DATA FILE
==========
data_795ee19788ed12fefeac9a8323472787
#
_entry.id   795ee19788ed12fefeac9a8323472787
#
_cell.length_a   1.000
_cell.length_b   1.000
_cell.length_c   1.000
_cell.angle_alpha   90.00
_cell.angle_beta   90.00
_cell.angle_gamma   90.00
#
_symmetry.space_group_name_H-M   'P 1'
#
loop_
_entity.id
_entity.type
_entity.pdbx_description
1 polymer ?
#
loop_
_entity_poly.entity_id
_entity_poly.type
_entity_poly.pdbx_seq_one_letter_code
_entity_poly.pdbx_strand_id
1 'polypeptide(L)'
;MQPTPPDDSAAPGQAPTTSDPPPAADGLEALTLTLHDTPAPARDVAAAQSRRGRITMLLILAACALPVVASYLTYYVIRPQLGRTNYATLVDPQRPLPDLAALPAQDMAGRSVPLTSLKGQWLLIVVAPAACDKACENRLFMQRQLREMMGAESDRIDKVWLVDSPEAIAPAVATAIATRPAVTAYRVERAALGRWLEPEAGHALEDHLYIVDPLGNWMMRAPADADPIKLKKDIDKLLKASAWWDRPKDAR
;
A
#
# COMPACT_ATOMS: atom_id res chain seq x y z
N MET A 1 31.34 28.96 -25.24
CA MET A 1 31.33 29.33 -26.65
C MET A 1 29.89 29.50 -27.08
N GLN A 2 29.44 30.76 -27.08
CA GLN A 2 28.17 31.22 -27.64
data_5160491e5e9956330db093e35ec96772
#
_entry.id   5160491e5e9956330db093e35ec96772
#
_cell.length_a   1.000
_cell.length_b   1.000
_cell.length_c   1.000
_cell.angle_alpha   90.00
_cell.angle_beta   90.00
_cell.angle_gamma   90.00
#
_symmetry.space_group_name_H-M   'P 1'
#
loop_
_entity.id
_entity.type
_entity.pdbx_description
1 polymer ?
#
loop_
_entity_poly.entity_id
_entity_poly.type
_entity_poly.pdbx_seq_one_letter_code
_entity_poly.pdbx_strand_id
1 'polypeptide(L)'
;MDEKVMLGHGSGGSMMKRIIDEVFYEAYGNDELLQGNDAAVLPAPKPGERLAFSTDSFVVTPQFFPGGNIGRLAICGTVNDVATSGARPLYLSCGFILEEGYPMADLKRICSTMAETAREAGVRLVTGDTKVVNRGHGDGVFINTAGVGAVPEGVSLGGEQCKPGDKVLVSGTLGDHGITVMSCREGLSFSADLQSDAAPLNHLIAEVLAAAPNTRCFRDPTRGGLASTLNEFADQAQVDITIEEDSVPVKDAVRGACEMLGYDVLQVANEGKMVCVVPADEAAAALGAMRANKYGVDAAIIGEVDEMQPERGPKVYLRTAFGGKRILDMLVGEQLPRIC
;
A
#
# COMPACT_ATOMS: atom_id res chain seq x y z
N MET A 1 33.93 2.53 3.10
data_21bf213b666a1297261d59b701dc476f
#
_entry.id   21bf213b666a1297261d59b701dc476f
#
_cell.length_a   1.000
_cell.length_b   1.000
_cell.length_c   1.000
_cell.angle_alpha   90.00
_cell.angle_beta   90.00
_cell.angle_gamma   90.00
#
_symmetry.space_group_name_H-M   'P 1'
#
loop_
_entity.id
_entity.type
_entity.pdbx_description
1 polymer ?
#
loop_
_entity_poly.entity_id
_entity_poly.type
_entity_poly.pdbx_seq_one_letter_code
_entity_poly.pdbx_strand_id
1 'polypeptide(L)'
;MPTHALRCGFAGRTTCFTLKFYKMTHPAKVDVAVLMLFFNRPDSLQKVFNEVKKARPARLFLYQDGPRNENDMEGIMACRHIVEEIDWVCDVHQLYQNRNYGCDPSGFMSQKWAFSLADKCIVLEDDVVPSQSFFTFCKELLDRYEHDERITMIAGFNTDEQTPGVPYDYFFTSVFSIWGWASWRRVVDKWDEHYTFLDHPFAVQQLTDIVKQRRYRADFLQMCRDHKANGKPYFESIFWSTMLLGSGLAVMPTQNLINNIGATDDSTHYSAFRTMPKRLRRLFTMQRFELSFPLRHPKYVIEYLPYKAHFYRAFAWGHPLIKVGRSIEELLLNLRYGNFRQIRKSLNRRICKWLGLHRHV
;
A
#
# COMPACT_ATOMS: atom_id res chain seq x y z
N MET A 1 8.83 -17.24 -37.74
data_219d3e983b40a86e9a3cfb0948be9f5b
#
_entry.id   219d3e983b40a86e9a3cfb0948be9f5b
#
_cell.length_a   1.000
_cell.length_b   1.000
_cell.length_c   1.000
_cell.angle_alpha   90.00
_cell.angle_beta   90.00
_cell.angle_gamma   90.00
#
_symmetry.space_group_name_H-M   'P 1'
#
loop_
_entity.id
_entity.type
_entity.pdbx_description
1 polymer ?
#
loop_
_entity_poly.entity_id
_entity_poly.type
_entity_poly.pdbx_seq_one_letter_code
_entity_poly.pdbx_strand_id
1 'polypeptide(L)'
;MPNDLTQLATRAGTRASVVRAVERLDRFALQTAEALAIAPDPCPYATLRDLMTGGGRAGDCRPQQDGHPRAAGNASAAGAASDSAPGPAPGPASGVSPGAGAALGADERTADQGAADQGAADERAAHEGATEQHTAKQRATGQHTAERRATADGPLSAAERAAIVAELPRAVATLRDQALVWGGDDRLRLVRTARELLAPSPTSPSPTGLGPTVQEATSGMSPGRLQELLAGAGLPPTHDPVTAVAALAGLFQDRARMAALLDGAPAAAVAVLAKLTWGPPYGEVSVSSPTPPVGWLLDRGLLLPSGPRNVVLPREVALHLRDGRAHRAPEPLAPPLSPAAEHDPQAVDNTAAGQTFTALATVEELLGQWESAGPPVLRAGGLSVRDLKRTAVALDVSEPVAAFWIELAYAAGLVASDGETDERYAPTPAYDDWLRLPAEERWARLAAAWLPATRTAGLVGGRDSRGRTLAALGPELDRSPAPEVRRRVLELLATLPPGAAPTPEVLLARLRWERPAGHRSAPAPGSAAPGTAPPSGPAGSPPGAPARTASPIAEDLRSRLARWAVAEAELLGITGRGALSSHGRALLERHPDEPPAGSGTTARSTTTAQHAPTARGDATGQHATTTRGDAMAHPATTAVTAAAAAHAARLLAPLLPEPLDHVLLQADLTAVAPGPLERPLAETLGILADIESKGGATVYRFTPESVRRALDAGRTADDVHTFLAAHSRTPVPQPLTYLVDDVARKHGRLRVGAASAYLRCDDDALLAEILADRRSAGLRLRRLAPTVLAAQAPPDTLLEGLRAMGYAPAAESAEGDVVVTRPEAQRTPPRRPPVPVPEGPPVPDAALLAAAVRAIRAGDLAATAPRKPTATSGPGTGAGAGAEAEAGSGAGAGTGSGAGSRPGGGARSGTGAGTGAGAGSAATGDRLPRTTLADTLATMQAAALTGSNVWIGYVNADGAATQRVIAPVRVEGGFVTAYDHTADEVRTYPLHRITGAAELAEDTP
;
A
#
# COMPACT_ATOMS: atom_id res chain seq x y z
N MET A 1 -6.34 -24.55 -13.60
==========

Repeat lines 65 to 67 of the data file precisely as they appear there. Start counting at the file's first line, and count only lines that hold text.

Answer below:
# COMPACT_ATOMS: atom_id res chain seq x y z
N MET A 1 33.93 2.53 3.10
data_21bf213b666a1297261d59b701dc476f